LEGAL GUIDE
Written by attorney Jeffrey A. Rattikin | Jun 3, 2010

The New Texas SAFE Act: The Death of Seller-Financing in Texas?

A recent law passed by the Texas Legislature has quietly hit the books, one that promises to have a significant and adverse effect on Texas consumers' ability to obtain financing for the purchase of residential property. The legislation serves to place further limitations on a prospective purchaser's financing options, at a time when the current negative banking environment already has severely restricted the viability of real estate transactions.

Called the Texas SAFE Act, the new law requires individuals who offer to finance a residential purchase, either as a third party lender or through seller-financing, to be licensed as a mortgage loan originator. What this means is that an individual is now prohibited from fronting the money for an acquaintance to purchase residential property, or offering seller-financing to a potential purchaser of his/her own property. What, you say? This can't be true, not here in Texas!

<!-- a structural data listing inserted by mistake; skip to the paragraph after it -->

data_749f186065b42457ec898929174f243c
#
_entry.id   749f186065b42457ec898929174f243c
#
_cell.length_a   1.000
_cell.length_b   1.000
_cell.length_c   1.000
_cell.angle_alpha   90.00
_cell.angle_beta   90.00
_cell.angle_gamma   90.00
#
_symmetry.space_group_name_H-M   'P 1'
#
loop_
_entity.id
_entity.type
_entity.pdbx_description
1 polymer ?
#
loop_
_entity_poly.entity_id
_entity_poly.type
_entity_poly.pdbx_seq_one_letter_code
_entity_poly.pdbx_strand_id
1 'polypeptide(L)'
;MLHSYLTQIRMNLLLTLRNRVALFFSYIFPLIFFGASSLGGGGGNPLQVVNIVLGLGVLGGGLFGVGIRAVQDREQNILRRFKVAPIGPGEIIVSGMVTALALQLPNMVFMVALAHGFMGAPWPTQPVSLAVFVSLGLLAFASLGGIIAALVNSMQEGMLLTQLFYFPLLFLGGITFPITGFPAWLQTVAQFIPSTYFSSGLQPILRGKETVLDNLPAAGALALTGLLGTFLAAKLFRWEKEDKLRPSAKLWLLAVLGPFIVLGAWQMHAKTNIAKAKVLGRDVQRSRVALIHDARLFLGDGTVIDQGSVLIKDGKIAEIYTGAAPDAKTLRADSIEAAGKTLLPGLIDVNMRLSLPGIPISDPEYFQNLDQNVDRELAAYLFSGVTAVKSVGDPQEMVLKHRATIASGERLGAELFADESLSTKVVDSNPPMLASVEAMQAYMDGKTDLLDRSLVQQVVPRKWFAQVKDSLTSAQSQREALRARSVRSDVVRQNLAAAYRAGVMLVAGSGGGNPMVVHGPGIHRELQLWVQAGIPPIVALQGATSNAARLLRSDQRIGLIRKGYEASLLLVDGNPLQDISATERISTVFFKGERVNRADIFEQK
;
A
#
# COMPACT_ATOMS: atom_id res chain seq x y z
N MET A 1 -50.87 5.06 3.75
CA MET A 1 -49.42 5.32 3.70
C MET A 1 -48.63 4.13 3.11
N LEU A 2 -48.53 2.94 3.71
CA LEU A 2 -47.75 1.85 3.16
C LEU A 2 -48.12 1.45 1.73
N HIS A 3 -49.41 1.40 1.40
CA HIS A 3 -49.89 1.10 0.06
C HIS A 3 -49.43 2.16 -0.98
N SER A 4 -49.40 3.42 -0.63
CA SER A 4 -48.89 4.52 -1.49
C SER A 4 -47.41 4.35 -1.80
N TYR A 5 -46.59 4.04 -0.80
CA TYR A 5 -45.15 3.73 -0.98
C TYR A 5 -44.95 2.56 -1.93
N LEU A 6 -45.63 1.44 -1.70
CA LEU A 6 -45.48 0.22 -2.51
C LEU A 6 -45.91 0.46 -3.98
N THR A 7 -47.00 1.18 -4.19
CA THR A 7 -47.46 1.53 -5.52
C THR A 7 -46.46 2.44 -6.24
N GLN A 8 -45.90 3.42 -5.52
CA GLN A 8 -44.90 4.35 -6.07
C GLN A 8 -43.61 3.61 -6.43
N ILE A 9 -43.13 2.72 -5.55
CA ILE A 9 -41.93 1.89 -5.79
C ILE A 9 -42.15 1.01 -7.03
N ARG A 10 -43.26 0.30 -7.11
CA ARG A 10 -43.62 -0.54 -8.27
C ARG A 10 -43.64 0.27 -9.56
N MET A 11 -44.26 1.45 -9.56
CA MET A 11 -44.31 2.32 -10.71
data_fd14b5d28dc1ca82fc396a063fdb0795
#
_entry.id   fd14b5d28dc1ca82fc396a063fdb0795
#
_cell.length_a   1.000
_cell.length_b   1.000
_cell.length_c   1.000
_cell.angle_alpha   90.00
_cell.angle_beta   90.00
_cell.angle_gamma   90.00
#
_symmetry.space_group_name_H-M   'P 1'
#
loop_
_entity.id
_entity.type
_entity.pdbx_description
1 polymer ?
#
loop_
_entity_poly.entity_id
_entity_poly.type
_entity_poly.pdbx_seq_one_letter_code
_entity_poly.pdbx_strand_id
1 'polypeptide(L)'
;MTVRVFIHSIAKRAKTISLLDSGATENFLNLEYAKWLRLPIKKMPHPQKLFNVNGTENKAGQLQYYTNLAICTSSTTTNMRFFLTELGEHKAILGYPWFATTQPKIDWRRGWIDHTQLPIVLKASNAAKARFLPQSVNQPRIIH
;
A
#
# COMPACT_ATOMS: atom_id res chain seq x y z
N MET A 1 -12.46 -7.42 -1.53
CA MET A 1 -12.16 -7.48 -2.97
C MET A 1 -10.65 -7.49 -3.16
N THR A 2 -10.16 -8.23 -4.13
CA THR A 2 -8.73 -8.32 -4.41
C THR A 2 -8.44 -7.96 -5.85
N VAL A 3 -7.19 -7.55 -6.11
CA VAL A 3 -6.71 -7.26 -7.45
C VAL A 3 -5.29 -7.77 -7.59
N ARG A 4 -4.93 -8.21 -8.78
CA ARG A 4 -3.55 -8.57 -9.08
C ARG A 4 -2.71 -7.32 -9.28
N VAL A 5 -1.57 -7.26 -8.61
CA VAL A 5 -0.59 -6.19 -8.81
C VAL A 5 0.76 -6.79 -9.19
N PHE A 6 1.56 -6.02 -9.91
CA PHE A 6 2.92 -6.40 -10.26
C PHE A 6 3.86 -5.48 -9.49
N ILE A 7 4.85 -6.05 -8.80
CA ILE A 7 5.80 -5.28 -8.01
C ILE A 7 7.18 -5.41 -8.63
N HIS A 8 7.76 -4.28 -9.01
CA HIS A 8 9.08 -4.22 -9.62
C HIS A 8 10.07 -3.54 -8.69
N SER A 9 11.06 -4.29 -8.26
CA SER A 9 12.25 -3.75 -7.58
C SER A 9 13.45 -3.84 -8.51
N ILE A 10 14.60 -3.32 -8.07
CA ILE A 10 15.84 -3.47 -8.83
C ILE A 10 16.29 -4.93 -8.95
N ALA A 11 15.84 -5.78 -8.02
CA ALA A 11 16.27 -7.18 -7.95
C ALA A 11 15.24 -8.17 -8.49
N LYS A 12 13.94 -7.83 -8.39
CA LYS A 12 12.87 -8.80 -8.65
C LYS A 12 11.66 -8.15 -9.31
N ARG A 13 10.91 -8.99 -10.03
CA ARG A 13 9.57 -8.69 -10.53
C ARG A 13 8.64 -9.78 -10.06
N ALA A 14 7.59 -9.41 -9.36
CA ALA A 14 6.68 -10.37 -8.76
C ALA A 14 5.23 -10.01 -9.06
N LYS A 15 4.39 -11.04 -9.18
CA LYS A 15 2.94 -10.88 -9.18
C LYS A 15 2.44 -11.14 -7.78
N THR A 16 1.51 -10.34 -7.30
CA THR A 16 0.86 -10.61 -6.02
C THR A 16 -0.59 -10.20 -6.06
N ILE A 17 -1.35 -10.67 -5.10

Unfortunately, it is true. The law passed in 2009, in part as a result of a directive placed on the states from the current administration in Washington, D.C. As of April 2010, the Texas Department of Mortgage Lending has announced its intention to commence enforcement activity to crack down on the perceived dangers of obtaining financing from an unlicensed person. There are only two exceptions, or exemptions, to the law: First, the law doesn't apply if you are offering seller-financing on the home in which you have actually resided. Second, the law doesn't apply to persons who offer financing to others in a "direct familial relationship". For all other residential transactions, a person is prhibited from offering financing or seller-financing, even on a one-time, single transaction. Selling your beach-house or a rental unit? You better hope that your buyer can qualify for bank financing.

It remains to be seen how this new law will be enforced, or whether due to public outcry, its scope may be narrowed in the future. But for now, the SAFE Act is extremely broad and far-reaching, and seemingly further hampers consumers' ability to kickstart the economy in an already depressed real estate market.

Copyright 2010 Jeffrey A. Rattikin, all rights reserved

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